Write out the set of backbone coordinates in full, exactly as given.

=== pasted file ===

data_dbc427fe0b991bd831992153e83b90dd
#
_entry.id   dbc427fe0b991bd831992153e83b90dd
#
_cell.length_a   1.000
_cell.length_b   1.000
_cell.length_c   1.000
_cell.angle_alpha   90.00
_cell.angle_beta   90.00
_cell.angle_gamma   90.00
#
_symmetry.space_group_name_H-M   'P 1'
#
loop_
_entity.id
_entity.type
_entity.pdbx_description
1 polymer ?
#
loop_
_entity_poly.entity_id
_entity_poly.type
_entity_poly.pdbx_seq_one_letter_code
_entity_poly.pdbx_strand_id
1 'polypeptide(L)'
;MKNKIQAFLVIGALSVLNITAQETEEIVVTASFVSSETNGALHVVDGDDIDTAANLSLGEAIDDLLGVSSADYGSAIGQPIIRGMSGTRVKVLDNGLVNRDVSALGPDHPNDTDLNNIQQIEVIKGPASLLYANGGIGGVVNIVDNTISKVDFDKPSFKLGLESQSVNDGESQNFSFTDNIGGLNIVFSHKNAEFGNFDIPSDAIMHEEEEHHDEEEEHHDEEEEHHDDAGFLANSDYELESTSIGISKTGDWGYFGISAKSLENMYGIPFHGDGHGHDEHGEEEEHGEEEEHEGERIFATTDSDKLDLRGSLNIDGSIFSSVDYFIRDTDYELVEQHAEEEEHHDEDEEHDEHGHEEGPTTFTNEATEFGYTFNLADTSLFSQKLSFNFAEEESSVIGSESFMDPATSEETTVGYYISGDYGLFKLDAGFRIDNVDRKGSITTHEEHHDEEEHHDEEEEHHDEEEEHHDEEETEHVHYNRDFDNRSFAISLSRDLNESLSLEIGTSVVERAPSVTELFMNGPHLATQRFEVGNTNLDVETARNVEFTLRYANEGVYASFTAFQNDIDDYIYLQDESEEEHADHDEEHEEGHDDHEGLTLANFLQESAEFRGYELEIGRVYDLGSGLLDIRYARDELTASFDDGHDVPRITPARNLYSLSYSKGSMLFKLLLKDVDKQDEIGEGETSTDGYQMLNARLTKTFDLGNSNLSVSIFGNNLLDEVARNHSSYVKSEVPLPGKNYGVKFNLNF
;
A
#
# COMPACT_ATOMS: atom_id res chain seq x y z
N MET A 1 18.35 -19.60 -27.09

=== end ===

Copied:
data_dbc427fe0b991bd831992153e83b90dd
#
_entry.id   dbc427fe0b991bd831992153e83b90dd
#
_cell.length_a   1.000
_cell.length_b   1.000
_cell.length_c   1.000
_cell.angle_alpha   90.00
_cell.angle_beta   90.00
_cell.angle_gamma   90.00
#
_symmetry.space_group_name_H-M   'P 1'
#
loop_
_entity.id
_entity.type
_entity.pdbx_description
1 polymer ?
#
loop_
_entity_poly.entity_id
_entity_poly.type
_entity_poly.pdbx_seq_one_letter_code
_entity_poly.pdbx_strand_id
1 'polypeptide(L)'
;MKNKIQAFLVIGALSVLNITAQETEEIVVTASFVSSETNGALHVVDGDDIDTAANLSLGEAIDDLLGVSSADYGSAIGQPIIRGMSGTRVKVLDNGLVNRDVSALGPDHPNDTDLNNIQQIEVIKGPASLLYANGGIGGVVNIVDNTISKVDFDKPSFKLGLESQSVNDGESQNFSFTDNIGGLNIVFSHKNAEFGNFDIPSDAIMHEEEEHHDEEEEHHDEEEEHHDDAGFLANSDYELESTSIGISKTGDWGYFGISAKSLENMYGIPFHGDGHGHDEHGEEEEHGEEEEHEGERIFATTDSDKLDLRGSLNIDGSIFSSVDYFIRDTDYELVEQHAEEEEHHDEDEEHDEHGHEEGPTTFTNEATEFGYTFNLADTSLFSQKLSFNFAEEESSVIGSESFMDPATSEETTVGYYISGDYGLFKLDAGFRIDNVDRKGSITTHEEHHDEEEHHDEEEEHHDEEEEHHDEEETEHVHYNRDFDNRSFAISLSRDLNESLSLEIGTSVVERAPSVTELFMNGPHLATQRFEVGNTNLDVETARNVEFTLRYANEGVYASFTAFQNDIDDYIYLQDESEEEHADHDEEHEEGHDDHEGLTLANFLQESAEFRGYELEIGRVYDLGSGLLDIRYARDELTASFDDGHDVPRITPARNLYSLSYSKGSMLFKLLLKDVDKQDEIGEGETSTDGYQMLNARLTKTFDLGNSNLSVSIFGNNLLDEVARNHSSYVKSEVPLPGKNYGVKFNLNF
;
A
#
# COMPACT_ATOMS: atom_id res chain seq x y z
N MET A 1 18.35 -19.60 -27.09